When big names including GE, Hortonworks, IBM, Infosys, Pivotal, SAS, AltiScale, Capgemini, CenturyLink, EMC, Splunk, Verizon Enterprise Solutions, Teradata, and VMware announce a new alliance to create and push for big data technology using open source, it’s hard to ignore.
Dubbed the “Open Data Platform” (ODP), the association will do this by creating readily-adoptable solutions for anyone, association member or otherwise to use, which, according to the organization, will set it apart from existing big data alliances.
“Existing big data partnerships they seem a lot more focused on sales and consulting services while we’re focused on technology adoption,” said Lucas Budman, CTO of CenturyLink Cognilytics, one of the member companies. “Instead of just trying to sell big data technology, we’re working on standardizing products and focusing on giving back to that open source initiative.”
To accomplish this, the association will work on standardizing the various Apache Hadoop and Ambari distributions out there, which it has identified as the most in-demand and likely open source candidates, and create tested solutions that are guaranteed to work in different environments.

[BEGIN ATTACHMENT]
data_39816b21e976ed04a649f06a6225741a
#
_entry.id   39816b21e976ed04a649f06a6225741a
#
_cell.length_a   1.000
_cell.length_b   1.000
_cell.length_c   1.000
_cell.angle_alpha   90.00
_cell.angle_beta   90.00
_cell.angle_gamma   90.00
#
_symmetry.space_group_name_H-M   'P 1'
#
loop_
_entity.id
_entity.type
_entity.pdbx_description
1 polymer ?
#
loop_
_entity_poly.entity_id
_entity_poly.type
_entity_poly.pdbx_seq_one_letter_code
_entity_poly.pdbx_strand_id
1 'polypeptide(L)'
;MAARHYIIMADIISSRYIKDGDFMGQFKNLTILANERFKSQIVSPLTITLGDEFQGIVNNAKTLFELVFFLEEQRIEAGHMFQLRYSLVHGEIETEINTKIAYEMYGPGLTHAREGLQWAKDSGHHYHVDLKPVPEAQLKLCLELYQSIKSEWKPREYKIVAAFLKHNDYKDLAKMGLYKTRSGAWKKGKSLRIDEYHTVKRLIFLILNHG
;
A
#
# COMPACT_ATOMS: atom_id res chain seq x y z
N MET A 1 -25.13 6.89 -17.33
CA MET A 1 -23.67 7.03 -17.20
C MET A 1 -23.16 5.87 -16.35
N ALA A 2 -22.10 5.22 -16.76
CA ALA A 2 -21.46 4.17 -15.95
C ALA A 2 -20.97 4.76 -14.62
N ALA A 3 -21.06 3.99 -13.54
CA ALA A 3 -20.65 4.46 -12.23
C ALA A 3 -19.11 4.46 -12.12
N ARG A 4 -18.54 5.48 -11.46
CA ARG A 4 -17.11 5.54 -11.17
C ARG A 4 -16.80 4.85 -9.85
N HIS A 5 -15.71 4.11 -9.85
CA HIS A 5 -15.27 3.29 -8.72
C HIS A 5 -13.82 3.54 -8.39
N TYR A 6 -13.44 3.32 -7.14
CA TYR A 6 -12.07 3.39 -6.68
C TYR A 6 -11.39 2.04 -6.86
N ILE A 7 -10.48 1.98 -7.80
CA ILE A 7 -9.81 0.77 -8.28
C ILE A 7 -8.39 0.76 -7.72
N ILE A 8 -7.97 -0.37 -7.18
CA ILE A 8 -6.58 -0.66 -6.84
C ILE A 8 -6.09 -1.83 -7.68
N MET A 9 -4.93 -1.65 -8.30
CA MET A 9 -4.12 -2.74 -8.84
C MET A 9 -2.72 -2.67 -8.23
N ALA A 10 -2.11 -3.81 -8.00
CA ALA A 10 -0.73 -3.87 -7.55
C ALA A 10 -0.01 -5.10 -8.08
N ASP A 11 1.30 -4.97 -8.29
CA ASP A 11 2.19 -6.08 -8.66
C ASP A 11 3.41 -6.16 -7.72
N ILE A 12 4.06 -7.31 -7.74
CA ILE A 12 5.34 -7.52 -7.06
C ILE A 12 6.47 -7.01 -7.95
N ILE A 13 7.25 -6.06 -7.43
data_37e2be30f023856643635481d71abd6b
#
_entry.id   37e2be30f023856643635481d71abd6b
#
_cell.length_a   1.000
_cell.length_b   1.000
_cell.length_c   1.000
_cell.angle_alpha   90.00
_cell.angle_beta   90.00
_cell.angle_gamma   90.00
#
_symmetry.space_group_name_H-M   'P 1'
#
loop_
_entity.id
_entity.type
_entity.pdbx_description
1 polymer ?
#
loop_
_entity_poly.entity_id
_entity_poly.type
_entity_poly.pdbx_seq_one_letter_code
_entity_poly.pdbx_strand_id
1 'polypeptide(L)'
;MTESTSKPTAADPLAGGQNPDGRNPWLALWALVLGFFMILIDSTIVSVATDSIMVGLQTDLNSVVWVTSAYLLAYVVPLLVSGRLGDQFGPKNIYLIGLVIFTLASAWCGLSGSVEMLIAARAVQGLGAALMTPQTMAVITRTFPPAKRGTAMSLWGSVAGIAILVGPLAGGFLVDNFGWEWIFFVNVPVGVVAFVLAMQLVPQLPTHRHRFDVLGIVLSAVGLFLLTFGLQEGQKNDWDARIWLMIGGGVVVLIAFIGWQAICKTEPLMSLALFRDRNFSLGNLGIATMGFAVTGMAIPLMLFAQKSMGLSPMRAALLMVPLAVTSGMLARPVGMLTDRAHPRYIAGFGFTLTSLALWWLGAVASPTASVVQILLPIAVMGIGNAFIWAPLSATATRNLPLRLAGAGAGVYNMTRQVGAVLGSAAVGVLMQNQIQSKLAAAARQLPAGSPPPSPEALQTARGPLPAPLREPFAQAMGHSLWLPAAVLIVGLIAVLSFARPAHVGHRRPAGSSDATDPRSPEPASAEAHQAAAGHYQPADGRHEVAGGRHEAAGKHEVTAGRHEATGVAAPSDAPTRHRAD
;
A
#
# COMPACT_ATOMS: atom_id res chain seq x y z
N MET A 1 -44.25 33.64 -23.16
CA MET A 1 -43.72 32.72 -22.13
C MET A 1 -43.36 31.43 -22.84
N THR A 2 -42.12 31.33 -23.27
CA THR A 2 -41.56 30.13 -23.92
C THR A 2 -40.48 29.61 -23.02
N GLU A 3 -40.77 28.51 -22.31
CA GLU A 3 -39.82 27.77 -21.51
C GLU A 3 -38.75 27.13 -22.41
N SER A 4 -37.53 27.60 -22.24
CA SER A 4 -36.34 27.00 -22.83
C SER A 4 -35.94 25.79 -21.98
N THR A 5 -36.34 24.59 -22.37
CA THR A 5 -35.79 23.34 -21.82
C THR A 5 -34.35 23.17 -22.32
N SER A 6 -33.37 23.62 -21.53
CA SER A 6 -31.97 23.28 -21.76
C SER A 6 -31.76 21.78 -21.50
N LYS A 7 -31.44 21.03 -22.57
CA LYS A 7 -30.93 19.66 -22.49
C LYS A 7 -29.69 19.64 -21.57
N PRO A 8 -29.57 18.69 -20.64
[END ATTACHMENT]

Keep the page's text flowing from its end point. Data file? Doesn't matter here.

According to CenturyLink, it has also chosen open source not only for easier collaboration between the partner companies, but also for its flexibility.
“There is no exclusivity,” said David Shacochis, vice president of cloud platform at CenturyLink. “We want an entire industry to participate in this technology.”
While the association has not outlined specific solutions yet – the group was only announced in February – it has programmers from the different companies contributing code to a Cloud Foundry database and the Apache Foundation.
It has envisioned three stages of operations for the near future, the first being the standardized releases of Apache Ambari and Hadoop. Secondly, companies like CenturyLink will build the capabilities into the cloud ecosystem. Third, companies will start building solutions to take advantage of the platform. CenturyLink said that the first two milestones would happen “in the next quarter.”
“Over the last couple of years, we’re really seeing major adoption of Hadoop in the experimental phase,” said Budsman. “But now Hadoop is really moving up the stream and into meaningful workloads, especially in predictive analytics and this standardization and alliance really allows us to prioritize some of our big data analytics solutions.